Linda: But, as they continued talking, they started thinking a little differently. What if those things they were scared of losing were actually reasons to give it a shot?

Kerri: Like, why wouldn’t you want to be with your best friend?

Lee Robison: I always hear people when they talk about eventually marrying their best friend, they’re always like, “Oh yes, I’ve married my best friend.” And I’m like, “No, you didn’t. You became best friends.” But, like, I think that it’s kind of interesting because being actually in a relationship with your best friend, it’s totally different than anything I’ve ever experienced, so . . .

Riki Drout: It’s pretty magical.

Kerri: Lee and Riki officially started dating this past August.

Linda: So Lee and Riki are the newest couple that we spoke to. Contrast their love story with how our longest-running couple, Barbara and Shelley, came together.

Kerri: You remember them, right? From the beginning of the episode? They met in 1982, at a time in the United States when not only could they not get married, but they didn’t even feel like they could talk about their relationship. They told us that among their peers in science there was an overwhelming sense of “We’re scientists. We are objective, and we don’t care what you do in your personal life, but you don’t need to tell us about it.”

Shelley Diamond: We didn’t have mentors. We didn’t see people who were like us, and it kept us from expressing ourselves. We didn’t see our own role models out there to validate the path that we were on.

Linda: And Shelley and Barbara tell us their paths began with scandal. When they met, they were married to men. Shelley says that’s what was expected of them.

Kerri: Of course, that made things complicated. Here’s Shelley.

Shelley Diamond: I had an affair with a woman, and it somehow leaked out in the lab, and the engineer that I was working with on a prototype instrument sabotaged me. And I couldn’t get anywhere, and I was asked to leave. Essentially I was fired. So the woman that I had the affair with at the time challenged me to go to a Los Angeles Gay and Lesbian Scientists meeting. And so I went and was there at the beginning of the formation of a lot of the organization. And after about a year, Barbara came to a woman’s potluck and she was a tall drink of water. And one thing led to another.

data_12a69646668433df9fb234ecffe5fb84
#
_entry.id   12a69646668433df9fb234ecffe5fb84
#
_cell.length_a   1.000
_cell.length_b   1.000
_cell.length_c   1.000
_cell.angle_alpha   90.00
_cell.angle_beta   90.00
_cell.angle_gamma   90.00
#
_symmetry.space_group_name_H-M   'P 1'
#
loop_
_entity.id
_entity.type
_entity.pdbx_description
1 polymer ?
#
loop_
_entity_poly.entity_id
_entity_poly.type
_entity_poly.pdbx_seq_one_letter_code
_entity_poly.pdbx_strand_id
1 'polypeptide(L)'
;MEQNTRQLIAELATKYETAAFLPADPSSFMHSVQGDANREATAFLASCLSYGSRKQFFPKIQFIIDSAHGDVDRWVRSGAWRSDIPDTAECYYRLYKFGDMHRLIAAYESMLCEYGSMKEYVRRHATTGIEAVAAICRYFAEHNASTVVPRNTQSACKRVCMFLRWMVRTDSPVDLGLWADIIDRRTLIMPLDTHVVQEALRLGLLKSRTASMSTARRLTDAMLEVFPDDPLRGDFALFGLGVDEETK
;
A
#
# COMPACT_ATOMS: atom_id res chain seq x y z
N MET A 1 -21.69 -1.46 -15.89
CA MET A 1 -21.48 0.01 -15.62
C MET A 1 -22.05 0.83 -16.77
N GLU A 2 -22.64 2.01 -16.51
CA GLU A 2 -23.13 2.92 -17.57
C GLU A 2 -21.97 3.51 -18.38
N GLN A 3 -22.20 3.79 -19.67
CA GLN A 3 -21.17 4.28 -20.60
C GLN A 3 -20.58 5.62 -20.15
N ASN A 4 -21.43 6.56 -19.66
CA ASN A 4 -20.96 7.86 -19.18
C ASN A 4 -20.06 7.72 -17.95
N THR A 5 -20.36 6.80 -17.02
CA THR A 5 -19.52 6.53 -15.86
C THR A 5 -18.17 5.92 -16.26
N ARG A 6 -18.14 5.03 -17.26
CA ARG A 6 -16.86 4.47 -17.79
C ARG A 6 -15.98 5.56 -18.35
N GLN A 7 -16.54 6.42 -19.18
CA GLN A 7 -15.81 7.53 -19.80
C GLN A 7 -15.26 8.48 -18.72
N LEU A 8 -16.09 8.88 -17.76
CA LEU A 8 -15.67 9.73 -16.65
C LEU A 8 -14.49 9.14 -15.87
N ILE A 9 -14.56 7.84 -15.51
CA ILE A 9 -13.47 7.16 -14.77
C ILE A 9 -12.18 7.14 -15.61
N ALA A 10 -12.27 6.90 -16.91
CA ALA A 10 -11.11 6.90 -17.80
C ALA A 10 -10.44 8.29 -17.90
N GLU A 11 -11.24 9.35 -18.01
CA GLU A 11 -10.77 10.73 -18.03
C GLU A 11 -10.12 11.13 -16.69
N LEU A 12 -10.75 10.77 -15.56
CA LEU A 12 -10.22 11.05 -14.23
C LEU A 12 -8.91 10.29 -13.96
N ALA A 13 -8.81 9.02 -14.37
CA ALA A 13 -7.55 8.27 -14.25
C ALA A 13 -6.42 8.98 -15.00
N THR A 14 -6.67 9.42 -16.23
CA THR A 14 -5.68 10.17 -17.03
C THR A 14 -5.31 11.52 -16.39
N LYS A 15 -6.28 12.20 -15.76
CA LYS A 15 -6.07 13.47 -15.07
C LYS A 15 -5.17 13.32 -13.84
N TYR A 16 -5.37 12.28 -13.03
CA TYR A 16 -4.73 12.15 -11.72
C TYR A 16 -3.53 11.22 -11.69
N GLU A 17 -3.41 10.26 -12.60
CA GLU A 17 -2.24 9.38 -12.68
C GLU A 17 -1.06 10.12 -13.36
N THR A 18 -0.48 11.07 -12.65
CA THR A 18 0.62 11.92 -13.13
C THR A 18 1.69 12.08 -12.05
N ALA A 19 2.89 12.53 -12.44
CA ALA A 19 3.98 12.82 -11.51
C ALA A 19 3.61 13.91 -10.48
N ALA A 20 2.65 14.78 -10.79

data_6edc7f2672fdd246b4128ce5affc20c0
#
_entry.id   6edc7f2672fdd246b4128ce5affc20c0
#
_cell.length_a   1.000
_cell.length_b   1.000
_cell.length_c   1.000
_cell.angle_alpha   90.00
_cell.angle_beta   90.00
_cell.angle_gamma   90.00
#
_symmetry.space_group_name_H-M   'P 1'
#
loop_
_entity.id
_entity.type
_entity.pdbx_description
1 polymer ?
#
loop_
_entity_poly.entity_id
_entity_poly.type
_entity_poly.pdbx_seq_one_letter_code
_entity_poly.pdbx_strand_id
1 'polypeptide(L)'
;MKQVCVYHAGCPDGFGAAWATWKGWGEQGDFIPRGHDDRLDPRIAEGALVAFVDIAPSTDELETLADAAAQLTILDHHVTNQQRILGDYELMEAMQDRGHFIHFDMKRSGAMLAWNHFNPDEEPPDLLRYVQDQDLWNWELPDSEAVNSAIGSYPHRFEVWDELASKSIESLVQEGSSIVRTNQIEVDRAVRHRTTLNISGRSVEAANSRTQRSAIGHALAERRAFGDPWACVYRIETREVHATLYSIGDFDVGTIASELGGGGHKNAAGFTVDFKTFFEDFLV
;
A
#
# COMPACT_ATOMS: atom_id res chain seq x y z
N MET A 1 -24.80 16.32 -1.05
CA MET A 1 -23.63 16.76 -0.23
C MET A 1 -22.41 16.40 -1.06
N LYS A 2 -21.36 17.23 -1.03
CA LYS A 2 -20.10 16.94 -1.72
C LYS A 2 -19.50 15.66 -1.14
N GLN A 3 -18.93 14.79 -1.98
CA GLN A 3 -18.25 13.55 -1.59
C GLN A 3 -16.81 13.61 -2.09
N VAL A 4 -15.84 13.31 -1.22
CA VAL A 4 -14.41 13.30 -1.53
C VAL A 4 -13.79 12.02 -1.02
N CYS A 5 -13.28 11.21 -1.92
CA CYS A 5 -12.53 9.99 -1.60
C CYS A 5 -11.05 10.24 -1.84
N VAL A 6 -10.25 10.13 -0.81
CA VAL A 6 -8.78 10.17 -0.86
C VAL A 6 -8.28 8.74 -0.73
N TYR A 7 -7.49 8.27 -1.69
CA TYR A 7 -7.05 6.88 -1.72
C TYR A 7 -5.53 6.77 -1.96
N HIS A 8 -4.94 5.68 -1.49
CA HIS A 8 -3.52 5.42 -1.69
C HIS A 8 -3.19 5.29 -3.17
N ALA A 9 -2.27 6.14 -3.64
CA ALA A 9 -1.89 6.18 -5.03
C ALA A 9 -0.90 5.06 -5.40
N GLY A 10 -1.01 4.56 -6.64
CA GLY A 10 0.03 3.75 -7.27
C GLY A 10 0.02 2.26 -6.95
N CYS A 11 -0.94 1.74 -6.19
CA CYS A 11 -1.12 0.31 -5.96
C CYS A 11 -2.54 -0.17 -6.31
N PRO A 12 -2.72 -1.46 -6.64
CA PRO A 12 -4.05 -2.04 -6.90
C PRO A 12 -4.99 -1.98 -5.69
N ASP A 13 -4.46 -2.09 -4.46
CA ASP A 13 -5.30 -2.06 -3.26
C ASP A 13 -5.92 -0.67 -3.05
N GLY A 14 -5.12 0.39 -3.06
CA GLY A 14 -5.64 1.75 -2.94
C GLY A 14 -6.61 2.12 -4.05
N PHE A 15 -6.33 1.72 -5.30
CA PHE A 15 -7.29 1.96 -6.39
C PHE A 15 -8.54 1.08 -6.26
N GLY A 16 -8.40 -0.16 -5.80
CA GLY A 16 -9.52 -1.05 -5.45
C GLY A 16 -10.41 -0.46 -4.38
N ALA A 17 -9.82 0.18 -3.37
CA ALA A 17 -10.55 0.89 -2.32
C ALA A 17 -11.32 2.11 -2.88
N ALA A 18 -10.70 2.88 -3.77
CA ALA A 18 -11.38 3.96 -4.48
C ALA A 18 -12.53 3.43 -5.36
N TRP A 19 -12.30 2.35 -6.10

Barbara Belmont: I mean I have to say, one thing didn’t really lead to another.

Linda: It took some work. For instance, Barbara would invite Shelley to go to an event and Shelley would just say no. But the two continued to do volunteer work together and build a strong relationship.

Kerri: And it just got clearer and clearer, to Barbara at least, that they were falling in love.

Barbara Belmont: I went to visit her. I had an appointment or something close by her work. And we were talking and I was kind of nervous. But I finally blurted out, I said, “I’m in love with you.”

Shelley Diamond: And I said, “I was afraid of that.”

Barbara Belmont: And I got this punch in the stomach and I’m thinking, “Oh man. I shouldn’t have said that. We finished up whatever we were talking about and she walked me out to the car and as she was saying goodbye, then she says . . .

Shelley Diamond: “I love you too.”